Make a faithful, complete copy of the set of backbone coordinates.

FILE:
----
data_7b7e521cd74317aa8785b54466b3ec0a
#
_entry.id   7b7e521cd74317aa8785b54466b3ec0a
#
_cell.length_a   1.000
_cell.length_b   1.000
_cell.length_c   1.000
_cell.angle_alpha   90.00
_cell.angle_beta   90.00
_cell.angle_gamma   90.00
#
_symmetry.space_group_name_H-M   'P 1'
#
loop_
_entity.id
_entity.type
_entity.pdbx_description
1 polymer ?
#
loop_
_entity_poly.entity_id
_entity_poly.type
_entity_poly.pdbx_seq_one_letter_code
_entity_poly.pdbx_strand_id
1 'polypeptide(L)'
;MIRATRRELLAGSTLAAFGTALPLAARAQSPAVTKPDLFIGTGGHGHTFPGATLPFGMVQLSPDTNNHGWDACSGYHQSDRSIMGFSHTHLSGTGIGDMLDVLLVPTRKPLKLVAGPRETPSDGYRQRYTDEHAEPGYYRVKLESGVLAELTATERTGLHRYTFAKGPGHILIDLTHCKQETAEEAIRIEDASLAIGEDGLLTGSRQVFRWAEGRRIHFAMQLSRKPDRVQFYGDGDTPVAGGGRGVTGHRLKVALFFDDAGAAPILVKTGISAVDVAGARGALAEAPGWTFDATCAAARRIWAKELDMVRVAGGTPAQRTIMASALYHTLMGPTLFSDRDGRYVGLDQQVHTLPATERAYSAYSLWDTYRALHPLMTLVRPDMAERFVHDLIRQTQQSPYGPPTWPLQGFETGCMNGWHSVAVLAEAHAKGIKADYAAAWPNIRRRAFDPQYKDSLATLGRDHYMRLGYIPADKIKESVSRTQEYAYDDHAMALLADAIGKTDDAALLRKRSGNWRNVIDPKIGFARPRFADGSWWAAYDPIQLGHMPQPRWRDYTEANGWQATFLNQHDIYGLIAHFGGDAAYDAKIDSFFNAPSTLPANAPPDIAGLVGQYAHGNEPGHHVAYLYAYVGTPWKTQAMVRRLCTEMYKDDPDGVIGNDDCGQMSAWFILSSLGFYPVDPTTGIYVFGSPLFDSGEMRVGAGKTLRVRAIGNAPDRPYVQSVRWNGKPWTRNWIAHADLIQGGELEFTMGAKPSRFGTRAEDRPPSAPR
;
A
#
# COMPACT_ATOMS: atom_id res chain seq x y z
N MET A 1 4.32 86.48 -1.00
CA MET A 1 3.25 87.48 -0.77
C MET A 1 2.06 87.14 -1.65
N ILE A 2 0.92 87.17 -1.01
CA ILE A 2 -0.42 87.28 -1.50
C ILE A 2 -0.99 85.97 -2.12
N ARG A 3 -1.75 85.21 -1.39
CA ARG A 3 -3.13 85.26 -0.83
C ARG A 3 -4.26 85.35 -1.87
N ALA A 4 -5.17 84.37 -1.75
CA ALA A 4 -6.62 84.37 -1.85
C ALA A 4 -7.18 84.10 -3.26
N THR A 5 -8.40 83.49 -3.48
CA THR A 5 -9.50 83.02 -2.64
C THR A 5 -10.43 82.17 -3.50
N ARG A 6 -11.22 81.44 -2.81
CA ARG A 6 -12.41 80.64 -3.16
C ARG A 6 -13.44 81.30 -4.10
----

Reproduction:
data_7b7e521cd74317aa8785b54466b3ec0a
#
_entry.id   7b7e521cd74317aa8785b54466b3ec0a
#
_cell.length_a   1.000
_cell.length_b   1.000
_cell.length_c   1.000
_cell.angle_alpha   90.00
_cell.angle_beta   90.00
_cell.angle_gamma   90.00
#
_symmetry.space_group_name_H-M   'P 1'
#
loop_
_entity.id
_entity.type
_entity.pdbx_description
1 polymer ?
#
loop_
_entity_poly.entity_id
_entity_poly.type
_entity_poly.pdbx_seq_one_letter_code
_entity_poly.pdbx_strand_id
1 'polypeptide(L)'
;MIRATRRELLAGSTLAAFGTALPLAARAQSPAVTKPDLFIGTGGHGHTFPGATLPFGMVQLSPDTNNHGWDACSGYHQSDRSIMGFSHTHLSGTGIGDMLDVLLVPTRKPLKLVAGPRETPSDGYRQRYTDEHAEPGYYRVKLESGVLAELTATERTGLHRYTFAKGPGHILIDLTHCKQETAEEAIRIEDASLAIGEDGLLTGSRQVFRWAEGRRIHFAMQLSRKPDRVQFYGDGDTPVAGGGRGVTGHRLKVALFFDDAGAAPILVKTGISAVDVAGARGALAEAPGWTFDATCAAARRIWAKELDMVRVAGGTPAQRTIMASALYHTLMGPTLFSDRDGRYVGLDQQVHTLPATERAYSAYSLWDTYRALHPLMTLVRPDMAERFVHDLIRQTQQSPYGPPTWPLQGFETGCMNGWHSVAVLAEAHAKGIKADYAAAWPNIRRRAFDPQYKDSLATLGRDHYMRLGYIPADKIKESVSRTQEYAYDDHAMALLADAIGKTDDAALLRKRSGNWRNVIDPKIGFARPRFADGSWWAAYDPIQLGHMPQPRWRDYTEANGWQATFLNQHDIYGLIAHFGGDAAYDAKIDSFFNAPSTLPANAPPDIAGLVGQYAHGNEPGHHVAYLYAYVGTPWKTQAMVRRLCTEMYKDDPDGVIGNDDCGQMSAWFILSSLGFYPVDPTTGIYVFGSPLFDSGEMRVGAGKTLRVRAIGNAPDRPYVQSVRWNGKPWTRNWIAHADLIQGGELEFTMGAKPSRFGTRAEDRPPSAPR
;
A
#
# COMPACT_ATOMS: atom_id res chain seq x y z
N MET A 1 4.32 86.48 -1.00
CA MET A 1 3.25 87.48 -0.77
C MET A 1 2.06 87.14 -1.65
N ILE A 2 0.92 87.17 -1.01
CA ILE A 2 -0.42 87.28 -1.50
C ILE A 2 -0.99 85.97 -2.12
N ARG A 3 -1.75 85.21 -1.39
CA ARG A 3 -3.13 85.26 -0.83
C ARG A 3 -4.26 85.35 -1.87
N ALA A 4 -5.17 84.37 -1.75
CA ALA A 4 -6.62 84.37 -1.85
C ALA A 4 -7.18 84.10 -3.26
N THR A 5 -8.40 83.49 -3.48
CA THR A 5 -9.50 83.02 -2.64
C THR A 5 -10.43 82.17 -3.50
N ARG A 6 -11.22 81.44 -2.81
CA ARG A 6 -12.41 80.64 -3.16
C ARG A 6 -13.44 81.30 -4.10